Last Friday, March 17, ICC presented the sixth hydrometric station installed on the south coast of Guatemala. This station, called “San Juan La Selva” is located near the Coyolate´s River mouth, between the municipalities of Sipacate and Nueva Concepción, both in the department of Escuintla.
This station is part of the efforts being made for the sustainable management of the water resource in coordination with the users of the river. The intention is that the information that is generated serves both the business sector, as well as the communities and institutions to take actions in favor of the good management of the river and thus ensure that it reaches the sea in the dry season and act early when there is risk of floods in the rainy season.
It has state-of-the-art technology and high precision, which allows knowing how the river flow changes through radar, which emits electrical pulses that measure the distance between the sensor and the surface of the water. Dr. Alex Guerra, general director of the ICC, indicated that this technology generates data every 15 minutes and transmits it every day by cellular signal, thus increasing knowledge of a river as dynamic as the Coyolate, without the need for the intervention of an observer.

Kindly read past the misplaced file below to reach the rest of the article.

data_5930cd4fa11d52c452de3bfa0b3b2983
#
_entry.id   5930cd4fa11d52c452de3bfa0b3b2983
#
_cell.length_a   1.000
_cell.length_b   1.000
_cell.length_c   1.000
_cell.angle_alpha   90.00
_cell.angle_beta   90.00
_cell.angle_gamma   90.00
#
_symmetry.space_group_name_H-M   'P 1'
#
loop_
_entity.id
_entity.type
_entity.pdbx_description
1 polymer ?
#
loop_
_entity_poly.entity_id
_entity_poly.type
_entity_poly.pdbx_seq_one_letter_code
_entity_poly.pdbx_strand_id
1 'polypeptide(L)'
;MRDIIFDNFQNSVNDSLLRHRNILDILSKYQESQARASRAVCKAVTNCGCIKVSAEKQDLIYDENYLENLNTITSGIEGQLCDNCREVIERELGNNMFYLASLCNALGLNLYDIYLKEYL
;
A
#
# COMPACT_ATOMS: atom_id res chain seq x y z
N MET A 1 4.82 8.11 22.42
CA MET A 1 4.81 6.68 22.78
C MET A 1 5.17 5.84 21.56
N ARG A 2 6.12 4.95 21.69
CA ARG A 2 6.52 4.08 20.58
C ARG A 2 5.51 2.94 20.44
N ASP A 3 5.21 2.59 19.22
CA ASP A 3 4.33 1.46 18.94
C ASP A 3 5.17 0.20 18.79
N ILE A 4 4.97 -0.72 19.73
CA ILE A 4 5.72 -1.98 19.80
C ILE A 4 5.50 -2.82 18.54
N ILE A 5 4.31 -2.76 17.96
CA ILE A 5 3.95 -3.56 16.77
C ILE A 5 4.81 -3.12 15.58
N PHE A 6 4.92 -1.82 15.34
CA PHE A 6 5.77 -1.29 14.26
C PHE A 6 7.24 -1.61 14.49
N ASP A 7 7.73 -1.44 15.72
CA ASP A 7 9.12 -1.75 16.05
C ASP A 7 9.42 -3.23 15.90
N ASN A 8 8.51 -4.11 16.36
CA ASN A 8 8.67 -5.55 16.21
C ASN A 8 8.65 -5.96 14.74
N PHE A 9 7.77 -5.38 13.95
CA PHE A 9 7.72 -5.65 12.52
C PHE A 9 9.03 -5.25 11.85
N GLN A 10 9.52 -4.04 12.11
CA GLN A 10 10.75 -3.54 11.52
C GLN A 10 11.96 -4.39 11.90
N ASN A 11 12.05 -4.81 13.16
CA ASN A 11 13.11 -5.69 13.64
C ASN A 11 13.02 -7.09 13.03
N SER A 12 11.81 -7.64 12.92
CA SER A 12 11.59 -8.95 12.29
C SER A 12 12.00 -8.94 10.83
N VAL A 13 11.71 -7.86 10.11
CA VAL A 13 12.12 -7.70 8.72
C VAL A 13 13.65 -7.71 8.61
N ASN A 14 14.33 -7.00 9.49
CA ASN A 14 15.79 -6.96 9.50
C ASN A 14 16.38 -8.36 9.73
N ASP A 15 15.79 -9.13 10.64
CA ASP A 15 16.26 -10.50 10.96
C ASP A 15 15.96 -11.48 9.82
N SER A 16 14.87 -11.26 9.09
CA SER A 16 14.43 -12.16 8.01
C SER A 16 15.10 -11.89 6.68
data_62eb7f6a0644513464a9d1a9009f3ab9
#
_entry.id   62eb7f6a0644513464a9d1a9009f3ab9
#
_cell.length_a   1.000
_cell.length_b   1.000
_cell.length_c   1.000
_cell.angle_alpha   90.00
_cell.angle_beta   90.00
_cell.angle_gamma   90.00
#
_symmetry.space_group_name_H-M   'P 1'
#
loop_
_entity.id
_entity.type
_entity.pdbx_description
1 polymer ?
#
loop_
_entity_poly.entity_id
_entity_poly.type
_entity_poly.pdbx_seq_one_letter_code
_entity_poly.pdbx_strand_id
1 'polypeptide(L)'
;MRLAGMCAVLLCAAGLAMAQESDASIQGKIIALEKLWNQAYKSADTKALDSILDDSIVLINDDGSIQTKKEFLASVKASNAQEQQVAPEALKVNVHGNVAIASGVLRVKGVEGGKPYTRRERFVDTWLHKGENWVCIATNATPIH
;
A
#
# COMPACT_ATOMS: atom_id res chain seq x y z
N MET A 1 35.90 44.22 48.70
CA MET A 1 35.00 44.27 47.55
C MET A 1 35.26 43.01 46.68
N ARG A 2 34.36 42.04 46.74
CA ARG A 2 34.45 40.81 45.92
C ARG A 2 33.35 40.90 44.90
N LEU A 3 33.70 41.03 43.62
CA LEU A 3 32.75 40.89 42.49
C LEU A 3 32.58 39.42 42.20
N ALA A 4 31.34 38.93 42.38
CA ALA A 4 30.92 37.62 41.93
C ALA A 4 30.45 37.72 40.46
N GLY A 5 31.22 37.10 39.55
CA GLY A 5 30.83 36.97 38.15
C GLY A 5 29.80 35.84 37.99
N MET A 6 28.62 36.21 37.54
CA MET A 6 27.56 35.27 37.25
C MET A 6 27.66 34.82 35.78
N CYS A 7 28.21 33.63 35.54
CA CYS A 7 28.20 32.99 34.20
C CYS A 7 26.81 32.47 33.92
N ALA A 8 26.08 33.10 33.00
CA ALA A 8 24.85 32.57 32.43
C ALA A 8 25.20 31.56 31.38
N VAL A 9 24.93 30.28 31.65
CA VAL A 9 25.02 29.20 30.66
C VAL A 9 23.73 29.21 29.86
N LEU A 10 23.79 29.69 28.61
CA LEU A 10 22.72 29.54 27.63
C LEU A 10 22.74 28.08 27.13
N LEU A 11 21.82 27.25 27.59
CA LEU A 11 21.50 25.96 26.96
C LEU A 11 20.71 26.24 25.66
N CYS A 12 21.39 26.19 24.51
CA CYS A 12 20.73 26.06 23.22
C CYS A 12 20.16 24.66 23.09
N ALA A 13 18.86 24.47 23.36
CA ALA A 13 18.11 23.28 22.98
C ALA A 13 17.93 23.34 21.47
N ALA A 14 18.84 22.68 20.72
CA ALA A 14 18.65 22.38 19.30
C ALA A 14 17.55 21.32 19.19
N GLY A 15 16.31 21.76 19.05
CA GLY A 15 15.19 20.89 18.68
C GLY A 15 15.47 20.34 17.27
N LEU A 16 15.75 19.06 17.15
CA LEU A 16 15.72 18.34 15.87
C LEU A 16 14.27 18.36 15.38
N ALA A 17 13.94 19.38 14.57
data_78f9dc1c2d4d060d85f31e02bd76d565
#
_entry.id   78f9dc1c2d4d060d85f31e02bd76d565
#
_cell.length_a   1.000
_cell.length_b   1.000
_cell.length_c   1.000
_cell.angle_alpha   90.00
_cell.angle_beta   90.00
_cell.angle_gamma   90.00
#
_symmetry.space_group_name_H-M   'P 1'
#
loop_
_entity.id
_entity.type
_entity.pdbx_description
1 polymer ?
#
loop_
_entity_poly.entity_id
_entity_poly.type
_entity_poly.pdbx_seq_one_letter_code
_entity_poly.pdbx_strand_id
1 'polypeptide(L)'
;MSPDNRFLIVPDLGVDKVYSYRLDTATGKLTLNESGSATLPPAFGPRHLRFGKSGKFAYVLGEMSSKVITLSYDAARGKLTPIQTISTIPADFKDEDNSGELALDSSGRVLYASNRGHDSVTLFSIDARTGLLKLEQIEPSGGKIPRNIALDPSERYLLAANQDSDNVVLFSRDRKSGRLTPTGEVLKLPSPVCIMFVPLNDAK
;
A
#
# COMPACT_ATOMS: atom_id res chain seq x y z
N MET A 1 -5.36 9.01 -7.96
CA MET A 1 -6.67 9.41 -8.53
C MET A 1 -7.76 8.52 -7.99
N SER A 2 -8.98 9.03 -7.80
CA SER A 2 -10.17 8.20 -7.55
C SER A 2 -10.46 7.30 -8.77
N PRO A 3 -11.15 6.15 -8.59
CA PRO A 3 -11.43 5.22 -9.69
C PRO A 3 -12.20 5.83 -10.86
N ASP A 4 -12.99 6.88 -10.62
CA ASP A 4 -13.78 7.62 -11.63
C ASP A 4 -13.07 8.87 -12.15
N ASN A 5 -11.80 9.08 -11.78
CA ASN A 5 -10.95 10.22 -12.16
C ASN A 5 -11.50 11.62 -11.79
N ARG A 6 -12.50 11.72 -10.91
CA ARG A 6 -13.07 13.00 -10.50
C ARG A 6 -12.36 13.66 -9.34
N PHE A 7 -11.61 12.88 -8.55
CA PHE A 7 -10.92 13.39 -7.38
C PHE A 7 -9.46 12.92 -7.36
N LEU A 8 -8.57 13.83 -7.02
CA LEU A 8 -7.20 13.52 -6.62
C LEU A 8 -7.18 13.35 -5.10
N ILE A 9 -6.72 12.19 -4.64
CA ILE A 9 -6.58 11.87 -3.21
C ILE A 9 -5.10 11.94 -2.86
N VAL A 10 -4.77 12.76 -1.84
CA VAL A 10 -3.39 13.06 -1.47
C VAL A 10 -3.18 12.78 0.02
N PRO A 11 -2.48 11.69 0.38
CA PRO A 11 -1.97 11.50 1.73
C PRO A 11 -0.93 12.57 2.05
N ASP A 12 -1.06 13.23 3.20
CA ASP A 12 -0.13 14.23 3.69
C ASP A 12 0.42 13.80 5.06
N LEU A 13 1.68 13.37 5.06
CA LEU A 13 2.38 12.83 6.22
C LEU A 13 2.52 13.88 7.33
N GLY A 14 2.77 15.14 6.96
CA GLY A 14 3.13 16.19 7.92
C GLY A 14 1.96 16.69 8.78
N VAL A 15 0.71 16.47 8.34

Amy Molina, hydrology researcher at ICC, added that “the station has a sensor that allows us to see how the river level is changing to determine what is happening in real time, and it has solar panels to power the record of information every 15 minutes during the 365 days of the year”.
The installation of this technology was carried out with funding of the French Research Foundation, managed by Action Against Hunger, and the support of banana, sugar and oil palm production companies in the watershed.
The activity was attended by representatives of these companies, communities, and government institutions, who were able to learn about the operation of the station’s instruments as well as observe other river monitoring activities implemented by ICC, which are complemented by this kind of technology to obtain more accurate data. Finally, between 2,500 and 3,000 fingerlings of native fish species were released to increase and enrich fish population in the Coyolate River.